Matt mentions Hanna Rosin's brilliant investigation into Section 8. Rosin, who I've never met, is a friend of the room, not only because of piece's like this but because of her marriage to fellow Wash CP alum David Plotz. But I digress. Essentially Rosin shows that Section 8, which was created to disperse poverty and destroy the projects as centralized castles of despair, has also dispersed criminals and caused crime to rise in suburbs and medium-sized cities. In response, Matt writes:

I'm not 100 percent sure where that leaves us. Housing vouchers still seem like a better idea than "the projects" for various reasons related to economic efficiency and choice. And as far as crime goes, we seem to mostly still know what we know -- higher wages for low-skill workers, higher educational attainment, the presence of more police officers patrolling the street, throwing enormous quantities of young men in prison, fewer drug addicts, and reductions in the amount of lead poisoning all seem to lower crime.

I agree with much of this, but there was a subtle point in Rosin's piece which I think deserves more attention--all black poor people aren't the same. The real problem is that the poor attract more than their share of violent crime. Perhaps the most heartbreaking portion of Rosin's article was where she showed how Section 8 basically was destabilizing poor/working class communities where people weren't rich, but were basically handling their business.

I came away from reading that piece disturbed on so many levels, and it probably didn't help that I'd just finished reading an equally skeptical book, The Promised Land, which looked at the War on Poverty. A couple things emerged from reading both those pieces.

1.) Problems bloom when you look at the black poor--or the poor of any color--as this big mass of people who can't do shit, and thus don't ask anything of them. It seems insane, to me, to hand-out Section 8 vouchers with little to no screening, and little to no follow-up by caseworkers. To turn large numbers of poor people on communities which are the least equipped to handle them (stable working class/poor black communities) just seems morally wrong.

2.) Our criminal justice shit is an absolute mess. Let me talk about the velvet glove first. We have to change our approach to nonviolent drug offenses. Jail sentences for marijuana have got to go, and maybe even for crack-cocaine. But here's the catch--we have to bring the hammer down on violent crime. There is an utterly depressing story about a kid who's basically doing the right thing and is set upon by some gang members because he won't join there outfit. Perhaps because of my own story, I empathized deeply with that kid. We have to learn that there is a difference between a guy selling a crack on the corner, and a guy who's harassing  innocent people because they won't help him sell crack on the corner. I know that those two people are sometimes the same, and in that case bang them on the head for the violence, not for the sale. I have no problem with you moving your product on my corner. But you don't have the right to pull out guns and endanger the life of my son. I don't accept that one necessarily leads to the other.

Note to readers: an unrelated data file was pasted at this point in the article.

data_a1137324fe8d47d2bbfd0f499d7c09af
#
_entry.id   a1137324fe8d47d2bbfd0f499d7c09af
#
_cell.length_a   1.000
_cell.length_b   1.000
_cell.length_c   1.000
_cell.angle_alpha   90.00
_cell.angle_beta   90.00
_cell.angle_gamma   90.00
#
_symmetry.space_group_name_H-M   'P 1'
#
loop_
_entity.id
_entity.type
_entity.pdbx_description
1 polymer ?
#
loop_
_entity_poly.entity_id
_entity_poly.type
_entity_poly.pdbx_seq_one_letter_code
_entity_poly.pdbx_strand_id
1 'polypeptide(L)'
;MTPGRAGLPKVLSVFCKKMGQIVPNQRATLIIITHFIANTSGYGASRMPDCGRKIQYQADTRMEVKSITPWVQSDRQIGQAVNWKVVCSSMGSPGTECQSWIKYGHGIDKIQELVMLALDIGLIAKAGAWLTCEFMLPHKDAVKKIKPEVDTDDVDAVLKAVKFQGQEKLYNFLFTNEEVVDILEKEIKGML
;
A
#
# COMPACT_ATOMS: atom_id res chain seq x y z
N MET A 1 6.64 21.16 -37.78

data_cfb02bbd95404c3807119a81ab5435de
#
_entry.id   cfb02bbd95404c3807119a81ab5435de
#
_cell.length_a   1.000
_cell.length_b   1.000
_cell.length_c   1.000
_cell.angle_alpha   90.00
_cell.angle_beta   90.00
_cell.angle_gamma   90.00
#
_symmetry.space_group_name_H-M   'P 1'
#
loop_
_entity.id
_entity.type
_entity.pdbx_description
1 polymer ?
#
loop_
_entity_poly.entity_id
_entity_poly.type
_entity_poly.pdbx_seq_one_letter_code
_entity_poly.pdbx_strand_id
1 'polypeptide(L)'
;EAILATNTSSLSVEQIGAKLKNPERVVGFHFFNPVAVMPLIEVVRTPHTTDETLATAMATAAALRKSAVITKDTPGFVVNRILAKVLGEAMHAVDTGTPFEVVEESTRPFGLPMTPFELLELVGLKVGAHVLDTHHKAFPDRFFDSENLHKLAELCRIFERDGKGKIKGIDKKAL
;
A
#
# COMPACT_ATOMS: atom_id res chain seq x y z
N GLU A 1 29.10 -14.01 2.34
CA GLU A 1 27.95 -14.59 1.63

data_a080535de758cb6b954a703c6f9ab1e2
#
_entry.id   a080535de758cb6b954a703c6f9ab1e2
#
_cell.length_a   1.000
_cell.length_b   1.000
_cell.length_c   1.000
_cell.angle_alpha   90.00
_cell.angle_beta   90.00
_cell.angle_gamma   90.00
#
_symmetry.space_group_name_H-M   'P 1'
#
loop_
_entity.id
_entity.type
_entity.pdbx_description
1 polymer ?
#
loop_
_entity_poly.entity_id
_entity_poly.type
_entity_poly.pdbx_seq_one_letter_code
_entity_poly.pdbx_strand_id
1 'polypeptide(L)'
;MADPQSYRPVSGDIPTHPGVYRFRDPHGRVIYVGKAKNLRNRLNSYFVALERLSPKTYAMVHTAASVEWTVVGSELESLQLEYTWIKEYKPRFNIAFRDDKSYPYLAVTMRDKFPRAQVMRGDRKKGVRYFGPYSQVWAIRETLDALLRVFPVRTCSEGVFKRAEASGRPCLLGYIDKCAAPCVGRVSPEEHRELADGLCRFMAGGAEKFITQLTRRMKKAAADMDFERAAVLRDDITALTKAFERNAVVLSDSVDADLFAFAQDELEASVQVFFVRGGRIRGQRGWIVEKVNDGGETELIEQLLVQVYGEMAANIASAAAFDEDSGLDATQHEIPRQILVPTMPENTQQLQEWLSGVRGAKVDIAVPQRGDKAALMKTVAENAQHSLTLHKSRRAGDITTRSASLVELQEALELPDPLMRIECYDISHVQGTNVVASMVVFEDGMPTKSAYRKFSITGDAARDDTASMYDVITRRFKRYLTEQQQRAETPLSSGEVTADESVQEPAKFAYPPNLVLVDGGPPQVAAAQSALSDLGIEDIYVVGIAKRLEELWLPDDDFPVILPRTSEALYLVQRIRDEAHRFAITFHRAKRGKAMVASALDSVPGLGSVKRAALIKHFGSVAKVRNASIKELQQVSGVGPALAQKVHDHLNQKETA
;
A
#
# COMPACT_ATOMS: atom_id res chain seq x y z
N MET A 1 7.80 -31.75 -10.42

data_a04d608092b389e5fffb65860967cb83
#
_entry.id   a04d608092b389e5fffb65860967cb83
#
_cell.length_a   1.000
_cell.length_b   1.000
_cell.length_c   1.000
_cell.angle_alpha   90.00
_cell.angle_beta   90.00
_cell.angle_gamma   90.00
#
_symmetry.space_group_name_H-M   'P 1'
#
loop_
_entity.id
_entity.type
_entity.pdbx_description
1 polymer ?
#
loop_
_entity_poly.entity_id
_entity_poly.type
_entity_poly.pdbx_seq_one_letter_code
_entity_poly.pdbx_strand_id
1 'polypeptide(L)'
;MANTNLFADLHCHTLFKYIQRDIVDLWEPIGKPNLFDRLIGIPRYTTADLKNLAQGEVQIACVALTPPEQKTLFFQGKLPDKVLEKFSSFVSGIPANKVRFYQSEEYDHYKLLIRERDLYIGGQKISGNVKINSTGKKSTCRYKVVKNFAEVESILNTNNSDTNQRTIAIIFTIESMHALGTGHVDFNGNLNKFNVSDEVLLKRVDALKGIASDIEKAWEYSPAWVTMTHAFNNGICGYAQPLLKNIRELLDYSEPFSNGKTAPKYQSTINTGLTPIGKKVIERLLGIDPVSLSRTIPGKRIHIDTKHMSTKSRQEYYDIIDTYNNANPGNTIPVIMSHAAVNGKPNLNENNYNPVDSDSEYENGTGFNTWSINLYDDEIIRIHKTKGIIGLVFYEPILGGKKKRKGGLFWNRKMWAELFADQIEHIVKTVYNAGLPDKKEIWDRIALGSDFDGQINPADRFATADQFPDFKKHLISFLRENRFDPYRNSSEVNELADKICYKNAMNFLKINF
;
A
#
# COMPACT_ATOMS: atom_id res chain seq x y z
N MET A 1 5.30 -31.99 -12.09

3.) We are looking for a short-cut "magic bullet" approach to fighting poverty, which cost us nothing and ask virtually nothing of tax-payers. If you're going to relocate people out of the projects, you've got to have staff to track them. You've got to have rules. You've got to give them the support they need. Furthermore, you can't allow them all to move into otherwise stable working-class communities. Some of the more upper-income neighborhoods are going to have to carry some of the weight. And this has to be a partnership. Section 8 will likely now be targeted as another failed liberal social program. But it looks to me like lazy thinking, and lazier stewardship.

4.) The piece is a superior work of journalism, and I'll take it over 100 diatribes by "public intellectuals" who are only public if by public you mean "think tank" or "university. Writers who want to tackle race need to stop jacking off in the office, doing NPR interviews and go out and do some field-work.

We want to hear what you think about this article. Submit a letter to the editor or write to